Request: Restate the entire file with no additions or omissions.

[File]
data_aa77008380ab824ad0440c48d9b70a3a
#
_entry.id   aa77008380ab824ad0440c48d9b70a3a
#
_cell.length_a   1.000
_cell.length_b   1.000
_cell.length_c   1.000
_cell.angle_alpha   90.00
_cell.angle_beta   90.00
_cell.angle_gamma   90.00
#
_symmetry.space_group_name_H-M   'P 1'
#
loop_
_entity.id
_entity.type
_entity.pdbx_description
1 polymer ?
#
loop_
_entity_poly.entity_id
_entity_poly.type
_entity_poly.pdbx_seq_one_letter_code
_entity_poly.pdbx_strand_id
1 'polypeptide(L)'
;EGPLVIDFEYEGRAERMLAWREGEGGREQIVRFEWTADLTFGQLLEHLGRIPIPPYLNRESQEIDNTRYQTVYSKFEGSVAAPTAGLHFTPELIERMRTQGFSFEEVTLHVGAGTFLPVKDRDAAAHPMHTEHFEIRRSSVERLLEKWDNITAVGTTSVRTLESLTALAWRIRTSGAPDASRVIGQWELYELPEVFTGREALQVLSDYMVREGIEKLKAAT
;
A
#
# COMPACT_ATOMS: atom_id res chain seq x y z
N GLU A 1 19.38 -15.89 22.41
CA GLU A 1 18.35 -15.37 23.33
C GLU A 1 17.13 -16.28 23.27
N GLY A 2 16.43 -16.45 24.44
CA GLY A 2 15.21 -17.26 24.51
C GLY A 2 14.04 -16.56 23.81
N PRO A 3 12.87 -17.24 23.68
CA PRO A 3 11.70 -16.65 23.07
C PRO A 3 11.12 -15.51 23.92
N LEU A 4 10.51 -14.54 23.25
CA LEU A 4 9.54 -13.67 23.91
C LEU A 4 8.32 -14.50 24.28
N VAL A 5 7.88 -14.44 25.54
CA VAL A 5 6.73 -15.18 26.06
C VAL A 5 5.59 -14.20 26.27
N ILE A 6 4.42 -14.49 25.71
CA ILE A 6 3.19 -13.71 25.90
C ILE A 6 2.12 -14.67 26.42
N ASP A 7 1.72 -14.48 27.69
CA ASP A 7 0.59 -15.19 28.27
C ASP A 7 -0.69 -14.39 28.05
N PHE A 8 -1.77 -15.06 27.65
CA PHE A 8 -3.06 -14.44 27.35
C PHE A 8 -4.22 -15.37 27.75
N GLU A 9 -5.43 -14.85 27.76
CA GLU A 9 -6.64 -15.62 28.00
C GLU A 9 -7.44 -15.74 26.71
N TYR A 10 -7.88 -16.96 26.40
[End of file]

data_aa77008380ab824ad0440c48d9b70a3a
#
_entry.id   aa77008380ab824ad0440c48d9b70a3a
#
_cell.length_a   1.000
_cell.length_b   1.000
_cell.length_c   1.000
_cell.angle_alpha   90.00
_cell.angle_beta   90.00
_cell.angle_gamma   90.00
#
_symmetry.space_group_name_H-M   'P 1'
#
loop_
_entity.id
_entity.type
_entity.pdbx_description
1 polymer ?
#
loop_
_entity_poly.entity_id
_entity_poly.type
_entity_poly.pdbx_seq_one_letter_code
_entity_poly.pdbx_strand_id
1 'polypeptide(L)'
;EGPLVIDFEYEGRAERMLAWREGEGGREQIVRFEWTADLTFGQLLEHLGRIPIPPYLNRESQEIDNTRYQTVYSKFEGSVAAPTAGLHFTPELIERMRTQGFSFEEVTLHVGAGTFLPVKDRDAAAHPMHTEHFEIRRSSVERLLEKWDNITAVGTTSVRTLESLTALAWRIRTSGAPDASRVIGQWELYELPEVFTGREALQVLSDYMVREGIEKLKAAT
;
A
#
# COMPACT_ATOMS: atom_id res chain seq x y z
N GLU A 1 19.38 -15.89 22.41
CA GLU A 1 18.35 -15.37 23.33
C GLU A 1 17.13 -16.28 23.27
N GLY A 2 16.43 -16.45 24.44
CA GLY A 2 15.21 -17.26 24.51
C GLY A 2 14.04 -16.56 23.81
N PRO A 3 12.87 -17.24 23.68
CA PRO A 3 11.70 -16.65 23.07
C PRO A 3 11.12 -15.51 23.92
N LEU A 4 10.51 -14.54 23.25
CA LEU A 4 9.54 -13.67 23.91
C LEU A 4 8.32 -14.50 24.28
N VAL A 5 7.88 -14.44 25.54
CA VAL A 5 6.73 -15.18 26.06
C VAL A 5 5.59 -14.20 26.27
N ILE A 6 4.42 -14.49 25.71
CA ILE A 6 3.19 -13.71 25.90
C ILE A 6 2.12 -14.67 26.42
N ASP A 7 1.72 -14.48 27.69
CA ASP A 7 0.59 -15.19 28.27
C ASP A 7 -0.69 -14.39 28.05
N PHE A 8 -1.77 -15.06 27.65
CA PHE A 8 -3.06 -14.44 27.35
C PHE A 8 -4.22 -15.37 27.75
N GLU A 9 -5.43 -14.85 27.76
CA GLU A 9 -6.64 -15.62 28.00
C GLU A 9 -7.44 -15.74 26.71
N TYR A 10 -7.88 -16.96 26.40